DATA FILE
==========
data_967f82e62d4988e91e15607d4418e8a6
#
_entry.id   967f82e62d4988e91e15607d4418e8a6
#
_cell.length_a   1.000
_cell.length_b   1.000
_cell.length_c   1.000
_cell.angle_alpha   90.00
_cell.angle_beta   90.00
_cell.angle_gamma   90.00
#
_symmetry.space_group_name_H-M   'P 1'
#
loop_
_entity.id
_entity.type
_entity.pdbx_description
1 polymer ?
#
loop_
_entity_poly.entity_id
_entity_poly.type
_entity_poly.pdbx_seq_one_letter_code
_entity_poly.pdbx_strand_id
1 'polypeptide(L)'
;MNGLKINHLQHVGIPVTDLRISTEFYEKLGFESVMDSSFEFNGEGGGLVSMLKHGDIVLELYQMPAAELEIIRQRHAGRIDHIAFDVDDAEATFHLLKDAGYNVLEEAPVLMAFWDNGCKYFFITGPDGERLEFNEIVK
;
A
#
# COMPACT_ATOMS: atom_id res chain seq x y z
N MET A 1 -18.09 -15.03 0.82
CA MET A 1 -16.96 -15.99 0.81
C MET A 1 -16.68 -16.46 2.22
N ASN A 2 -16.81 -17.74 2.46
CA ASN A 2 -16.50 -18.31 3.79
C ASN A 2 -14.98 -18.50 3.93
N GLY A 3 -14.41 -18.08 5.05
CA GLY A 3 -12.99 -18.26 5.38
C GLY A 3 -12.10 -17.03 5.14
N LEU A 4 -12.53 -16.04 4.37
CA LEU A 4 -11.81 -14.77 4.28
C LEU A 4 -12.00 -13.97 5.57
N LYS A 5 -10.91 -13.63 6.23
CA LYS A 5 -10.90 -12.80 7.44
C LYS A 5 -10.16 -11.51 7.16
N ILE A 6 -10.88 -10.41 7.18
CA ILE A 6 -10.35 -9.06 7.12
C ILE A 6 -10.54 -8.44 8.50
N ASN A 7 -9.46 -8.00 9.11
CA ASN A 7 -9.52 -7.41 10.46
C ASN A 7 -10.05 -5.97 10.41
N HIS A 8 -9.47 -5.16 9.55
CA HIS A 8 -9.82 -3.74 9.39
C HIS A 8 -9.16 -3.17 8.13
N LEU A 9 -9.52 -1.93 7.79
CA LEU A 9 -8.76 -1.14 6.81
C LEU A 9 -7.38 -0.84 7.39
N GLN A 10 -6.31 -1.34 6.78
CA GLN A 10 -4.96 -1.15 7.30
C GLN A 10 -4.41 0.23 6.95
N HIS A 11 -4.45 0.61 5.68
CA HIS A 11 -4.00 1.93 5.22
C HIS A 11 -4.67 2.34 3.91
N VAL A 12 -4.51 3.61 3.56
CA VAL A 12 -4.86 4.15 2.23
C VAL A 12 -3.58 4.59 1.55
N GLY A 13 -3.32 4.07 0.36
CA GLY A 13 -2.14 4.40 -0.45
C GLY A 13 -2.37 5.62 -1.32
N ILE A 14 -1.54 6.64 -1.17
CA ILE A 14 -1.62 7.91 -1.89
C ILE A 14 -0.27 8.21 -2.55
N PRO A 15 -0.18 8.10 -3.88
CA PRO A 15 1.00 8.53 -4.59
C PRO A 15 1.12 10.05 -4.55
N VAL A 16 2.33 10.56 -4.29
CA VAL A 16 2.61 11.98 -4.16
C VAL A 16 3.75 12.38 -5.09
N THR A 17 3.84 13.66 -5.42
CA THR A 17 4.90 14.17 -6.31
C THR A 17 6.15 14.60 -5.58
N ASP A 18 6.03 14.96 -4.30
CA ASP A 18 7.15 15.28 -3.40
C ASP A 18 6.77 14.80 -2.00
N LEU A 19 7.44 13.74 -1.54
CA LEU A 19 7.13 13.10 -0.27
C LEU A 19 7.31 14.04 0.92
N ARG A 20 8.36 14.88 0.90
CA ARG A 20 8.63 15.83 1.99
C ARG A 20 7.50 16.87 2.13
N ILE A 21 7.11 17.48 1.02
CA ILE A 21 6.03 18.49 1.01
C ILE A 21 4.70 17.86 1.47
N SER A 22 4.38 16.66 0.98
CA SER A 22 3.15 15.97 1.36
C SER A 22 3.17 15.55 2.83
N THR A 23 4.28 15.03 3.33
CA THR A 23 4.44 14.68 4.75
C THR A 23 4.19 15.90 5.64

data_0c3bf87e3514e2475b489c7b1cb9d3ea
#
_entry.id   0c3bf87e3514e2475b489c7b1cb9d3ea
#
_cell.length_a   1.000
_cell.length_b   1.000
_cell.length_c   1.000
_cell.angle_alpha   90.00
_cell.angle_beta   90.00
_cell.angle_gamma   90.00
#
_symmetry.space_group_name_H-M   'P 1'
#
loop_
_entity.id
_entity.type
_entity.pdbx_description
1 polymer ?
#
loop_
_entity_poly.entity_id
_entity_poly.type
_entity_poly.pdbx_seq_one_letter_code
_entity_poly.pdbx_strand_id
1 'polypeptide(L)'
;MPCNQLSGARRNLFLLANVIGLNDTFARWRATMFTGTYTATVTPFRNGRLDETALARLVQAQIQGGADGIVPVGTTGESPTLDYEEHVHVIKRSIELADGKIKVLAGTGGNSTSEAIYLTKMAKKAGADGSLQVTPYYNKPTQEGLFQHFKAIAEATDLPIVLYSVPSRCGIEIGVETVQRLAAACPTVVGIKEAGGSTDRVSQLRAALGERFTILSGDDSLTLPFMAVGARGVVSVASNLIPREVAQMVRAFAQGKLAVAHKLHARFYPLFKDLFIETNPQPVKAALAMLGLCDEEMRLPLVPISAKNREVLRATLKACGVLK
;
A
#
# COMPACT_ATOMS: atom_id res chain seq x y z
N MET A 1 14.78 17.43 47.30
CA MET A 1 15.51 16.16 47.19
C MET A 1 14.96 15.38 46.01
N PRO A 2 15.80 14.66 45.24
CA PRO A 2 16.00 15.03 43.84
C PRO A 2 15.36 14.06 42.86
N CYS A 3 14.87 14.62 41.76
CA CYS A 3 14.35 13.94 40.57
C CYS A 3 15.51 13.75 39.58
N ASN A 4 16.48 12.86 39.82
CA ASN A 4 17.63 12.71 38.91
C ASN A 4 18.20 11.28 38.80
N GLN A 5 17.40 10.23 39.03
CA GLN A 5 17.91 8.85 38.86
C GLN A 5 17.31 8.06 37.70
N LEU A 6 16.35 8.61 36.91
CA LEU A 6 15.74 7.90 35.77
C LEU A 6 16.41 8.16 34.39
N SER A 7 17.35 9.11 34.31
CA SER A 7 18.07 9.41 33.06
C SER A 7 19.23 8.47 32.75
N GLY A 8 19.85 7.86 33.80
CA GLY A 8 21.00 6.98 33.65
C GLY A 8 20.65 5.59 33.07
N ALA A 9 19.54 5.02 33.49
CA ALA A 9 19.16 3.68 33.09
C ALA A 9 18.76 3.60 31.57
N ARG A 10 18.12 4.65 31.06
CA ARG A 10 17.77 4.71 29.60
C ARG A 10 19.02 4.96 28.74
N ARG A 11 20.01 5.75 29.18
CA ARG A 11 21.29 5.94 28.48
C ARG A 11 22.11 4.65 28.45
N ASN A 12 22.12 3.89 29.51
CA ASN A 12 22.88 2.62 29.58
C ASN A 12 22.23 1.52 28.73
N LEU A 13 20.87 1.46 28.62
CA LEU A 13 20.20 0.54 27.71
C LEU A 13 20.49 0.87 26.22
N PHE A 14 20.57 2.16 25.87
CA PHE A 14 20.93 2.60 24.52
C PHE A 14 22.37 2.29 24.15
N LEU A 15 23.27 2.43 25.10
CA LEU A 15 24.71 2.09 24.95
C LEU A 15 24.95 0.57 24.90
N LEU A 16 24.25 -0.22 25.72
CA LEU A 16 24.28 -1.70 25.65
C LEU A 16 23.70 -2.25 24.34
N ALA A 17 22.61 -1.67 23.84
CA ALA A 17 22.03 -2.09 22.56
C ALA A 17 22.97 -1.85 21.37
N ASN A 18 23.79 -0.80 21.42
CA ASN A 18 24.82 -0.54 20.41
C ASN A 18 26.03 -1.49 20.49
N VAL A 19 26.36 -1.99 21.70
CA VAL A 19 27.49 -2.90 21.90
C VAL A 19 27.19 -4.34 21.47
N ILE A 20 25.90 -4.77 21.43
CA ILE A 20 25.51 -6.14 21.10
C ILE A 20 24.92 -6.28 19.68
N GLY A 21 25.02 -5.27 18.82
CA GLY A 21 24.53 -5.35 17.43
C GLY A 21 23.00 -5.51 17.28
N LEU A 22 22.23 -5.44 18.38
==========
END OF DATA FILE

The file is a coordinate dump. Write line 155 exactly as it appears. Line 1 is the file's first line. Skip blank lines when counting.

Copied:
CA ALA A 9 19.16 3.68 33.09